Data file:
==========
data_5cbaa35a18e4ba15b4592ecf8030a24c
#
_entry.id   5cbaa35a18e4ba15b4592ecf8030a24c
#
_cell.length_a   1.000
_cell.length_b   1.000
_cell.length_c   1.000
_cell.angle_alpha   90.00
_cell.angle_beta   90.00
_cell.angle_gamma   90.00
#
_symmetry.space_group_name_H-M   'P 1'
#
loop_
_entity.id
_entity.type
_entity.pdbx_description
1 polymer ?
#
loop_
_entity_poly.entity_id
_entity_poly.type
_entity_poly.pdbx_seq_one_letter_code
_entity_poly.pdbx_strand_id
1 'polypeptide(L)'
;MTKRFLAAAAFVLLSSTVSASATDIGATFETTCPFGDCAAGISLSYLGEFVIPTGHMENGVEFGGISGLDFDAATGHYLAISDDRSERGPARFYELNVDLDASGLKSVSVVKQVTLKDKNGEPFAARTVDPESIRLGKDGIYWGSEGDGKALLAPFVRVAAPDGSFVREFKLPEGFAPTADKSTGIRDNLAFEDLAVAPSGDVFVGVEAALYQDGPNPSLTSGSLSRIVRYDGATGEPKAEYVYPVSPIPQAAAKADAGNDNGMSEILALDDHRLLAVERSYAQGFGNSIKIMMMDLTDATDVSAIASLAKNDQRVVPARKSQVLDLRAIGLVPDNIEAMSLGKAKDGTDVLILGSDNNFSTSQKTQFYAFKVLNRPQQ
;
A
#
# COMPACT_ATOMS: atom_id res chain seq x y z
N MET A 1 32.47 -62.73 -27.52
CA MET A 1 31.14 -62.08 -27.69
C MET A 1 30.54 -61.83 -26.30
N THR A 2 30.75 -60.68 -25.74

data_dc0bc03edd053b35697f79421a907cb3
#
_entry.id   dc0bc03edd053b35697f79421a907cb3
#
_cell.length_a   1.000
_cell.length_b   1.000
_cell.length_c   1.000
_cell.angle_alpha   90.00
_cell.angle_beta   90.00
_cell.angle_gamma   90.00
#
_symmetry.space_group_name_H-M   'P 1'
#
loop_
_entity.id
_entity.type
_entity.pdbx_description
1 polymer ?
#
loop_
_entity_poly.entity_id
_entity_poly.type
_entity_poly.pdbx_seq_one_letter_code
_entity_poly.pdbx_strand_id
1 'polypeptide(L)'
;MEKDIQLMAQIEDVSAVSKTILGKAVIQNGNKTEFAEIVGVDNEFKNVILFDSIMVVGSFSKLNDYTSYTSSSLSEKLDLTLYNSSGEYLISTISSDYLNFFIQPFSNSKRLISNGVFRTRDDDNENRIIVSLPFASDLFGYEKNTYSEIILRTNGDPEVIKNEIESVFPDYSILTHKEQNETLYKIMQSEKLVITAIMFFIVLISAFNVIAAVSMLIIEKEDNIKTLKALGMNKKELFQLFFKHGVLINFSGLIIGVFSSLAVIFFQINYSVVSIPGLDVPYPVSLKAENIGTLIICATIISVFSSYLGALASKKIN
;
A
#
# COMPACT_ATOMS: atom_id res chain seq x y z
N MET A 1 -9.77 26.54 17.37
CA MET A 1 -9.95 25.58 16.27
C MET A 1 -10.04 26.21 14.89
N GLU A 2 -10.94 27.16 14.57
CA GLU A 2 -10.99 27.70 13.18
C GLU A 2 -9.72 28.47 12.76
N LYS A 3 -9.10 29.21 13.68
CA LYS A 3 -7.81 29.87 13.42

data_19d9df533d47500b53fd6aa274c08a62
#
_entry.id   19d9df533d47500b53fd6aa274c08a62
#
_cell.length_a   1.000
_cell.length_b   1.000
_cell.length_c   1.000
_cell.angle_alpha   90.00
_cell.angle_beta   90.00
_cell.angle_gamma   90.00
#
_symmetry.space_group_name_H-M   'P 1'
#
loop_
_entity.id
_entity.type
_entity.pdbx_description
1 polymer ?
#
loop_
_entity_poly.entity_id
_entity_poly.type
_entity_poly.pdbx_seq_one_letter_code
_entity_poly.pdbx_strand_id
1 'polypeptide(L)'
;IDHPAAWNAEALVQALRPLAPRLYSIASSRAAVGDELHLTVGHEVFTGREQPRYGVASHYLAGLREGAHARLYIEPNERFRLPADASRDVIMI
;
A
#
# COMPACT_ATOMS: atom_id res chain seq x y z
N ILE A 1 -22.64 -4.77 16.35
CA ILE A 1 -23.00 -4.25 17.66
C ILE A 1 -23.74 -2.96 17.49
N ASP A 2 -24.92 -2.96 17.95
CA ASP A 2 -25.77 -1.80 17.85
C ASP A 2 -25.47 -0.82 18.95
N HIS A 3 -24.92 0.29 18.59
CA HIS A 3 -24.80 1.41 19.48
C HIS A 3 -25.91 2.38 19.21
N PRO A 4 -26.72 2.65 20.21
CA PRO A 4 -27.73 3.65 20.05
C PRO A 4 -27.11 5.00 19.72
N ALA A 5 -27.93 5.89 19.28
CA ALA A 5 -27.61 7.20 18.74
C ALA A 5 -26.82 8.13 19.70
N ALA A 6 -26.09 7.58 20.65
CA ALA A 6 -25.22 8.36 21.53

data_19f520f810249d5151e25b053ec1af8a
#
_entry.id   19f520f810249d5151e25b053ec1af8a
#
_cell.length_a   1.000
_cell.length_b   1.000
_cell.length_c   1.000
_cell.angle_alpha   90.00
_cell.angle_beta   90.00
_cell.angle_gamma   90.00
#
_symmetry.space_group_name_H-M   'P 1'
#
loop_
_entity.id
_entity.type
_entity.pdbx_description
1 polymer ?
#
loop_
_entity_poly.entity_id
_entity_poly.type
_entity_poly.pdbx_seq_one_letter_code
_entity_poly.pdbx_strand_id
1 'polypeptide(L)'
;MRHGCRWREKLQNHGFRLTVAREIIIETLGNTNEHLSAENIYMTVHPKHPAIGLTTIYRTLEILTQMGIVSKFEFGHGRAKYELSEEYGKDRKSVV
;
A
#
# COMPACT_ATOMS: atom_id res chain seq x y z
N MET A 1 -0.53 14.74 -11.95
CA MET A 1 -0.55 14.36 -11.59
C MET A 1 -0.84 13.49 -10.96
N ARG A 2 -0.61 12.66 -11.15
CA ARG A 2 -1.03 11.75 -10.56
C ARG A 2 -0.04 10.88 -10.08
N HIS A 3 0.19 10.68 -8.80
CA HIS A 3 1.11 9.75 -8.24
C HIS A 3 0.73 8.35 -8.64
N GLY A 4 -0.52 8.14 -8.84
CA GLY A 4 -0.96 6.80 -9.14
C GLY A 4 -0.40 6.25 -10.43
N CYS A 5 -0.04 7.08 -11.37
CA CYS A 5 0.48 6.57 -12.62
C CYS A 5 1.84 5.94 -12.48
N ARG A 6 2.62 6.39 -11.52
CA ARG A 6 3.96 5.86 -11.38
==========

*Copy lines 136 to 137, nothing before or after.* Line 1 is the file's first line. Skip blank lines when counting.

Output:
_entity.pdbx_description
1 polymer ?